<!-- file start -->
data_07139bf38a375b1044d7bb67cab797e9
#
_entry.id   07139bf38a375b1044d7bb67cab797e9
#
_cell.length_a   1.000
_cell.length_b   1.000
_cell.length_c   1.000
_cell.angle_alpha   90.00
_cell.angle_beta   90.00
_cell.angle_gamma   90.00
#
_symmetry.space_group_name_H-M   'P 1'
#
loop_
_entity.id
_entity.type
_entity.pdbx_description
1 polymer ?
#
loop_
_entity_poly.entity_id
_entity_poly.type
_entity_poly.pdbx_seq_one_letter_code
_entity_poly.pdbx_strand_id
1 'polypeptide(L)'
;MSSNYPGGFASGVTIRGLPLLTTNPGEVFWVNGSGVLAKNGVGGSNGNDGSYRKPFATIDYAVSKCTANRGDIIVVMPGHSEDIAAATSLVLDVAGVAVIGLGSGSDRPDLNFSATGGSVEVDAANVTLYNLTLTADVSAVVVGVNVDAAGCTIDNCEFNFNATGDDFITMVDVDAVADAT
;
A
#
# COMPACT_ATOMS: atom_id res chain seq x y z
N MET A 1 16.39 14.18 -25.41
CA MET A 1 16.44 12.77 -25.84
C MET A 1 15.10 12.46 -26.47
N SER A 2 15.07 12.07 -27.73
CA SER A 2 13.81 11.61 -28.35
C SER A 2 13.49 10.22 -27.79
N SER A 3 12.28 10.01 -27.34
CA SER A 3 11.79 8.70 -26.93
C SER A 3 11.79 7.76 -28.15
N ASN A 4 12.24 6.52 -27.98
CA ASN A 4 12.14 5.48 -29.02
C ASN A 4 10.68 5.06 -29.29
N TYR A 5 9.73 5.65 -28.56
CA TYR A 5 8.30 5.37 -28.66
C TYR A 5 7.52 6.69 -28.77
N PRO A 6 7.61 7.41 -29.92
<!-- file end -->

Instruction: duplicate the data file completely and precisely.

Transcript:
data_07139bf38a375b1044d7bb67cab797e9
#
_entry.id   07139bf38a375b1044d7bb67cab797e9
#
_cell.length_a   1.000
_cell.length_b   1.000
_cell.length_c   1.000
_cell.angle_alpha   90.00
_cell.angle_beta   90.00
_cell.angle_gamma   90.00
#
_symmetry.space_group_name_H-M   'P 1'
#
loop_
_entity.id
_entity.type
_entity.pdbx_description
1 polymer ?
#
loop_
_entity_poly.entity_id
_entity_poly.type
_entity_poly.pdbx_seq_one_letter_code
_entity_poly.pdbx_strand_id
1 'polypeptide(L)'
;MSSNYPGGFASGVTIRGLPLLTTNPGEVFWVNGSGVLAKNGVGGSNGNDGSYRKPFATIDYAVSKCTANRGDIIVVMPGHSEDIAAATSLVLDVAGVAVIGLGSGSDRPDLNFSATGGSVEVDAANVTLYNLTLTADVSAVVVGVNVDAAGCTIDNCEFNFNATGDDFITMVDVDAVADAT
;
A
#
# COMPACT_ATOMS: atom_id res chain seq x y z
N MET A 1 16.39 14.18 -25.41
CA MET A 1 16.44 12.77 -25.84
C MET A 1 15.10 12.46 -26.47
N SER A 2 15.07 12.07 -27.73
CA SER A 2 13.81 11.61 -28.35
C SER A 2 13.49 10.22 -27.79
N SER A 3 12.28 10.01 -27.34
CA SER A 3 11.79 8.70 -26.93
C SER A 3 11.79 7.76 -28.15
N ASN A 4 12.24 6.52 -27.98
CA ASN A 4 12.14 5.48 -29.02
C ASN A 4 10.68 5.06 -29.29
N TYR A 5 9.73 5.65 -28.56
CA TYR A 5 8.30 5.37 -28.66
C TYR A 5 7.52 6.69 -28.77
N PRO A 6 7.61 7.41 -29.92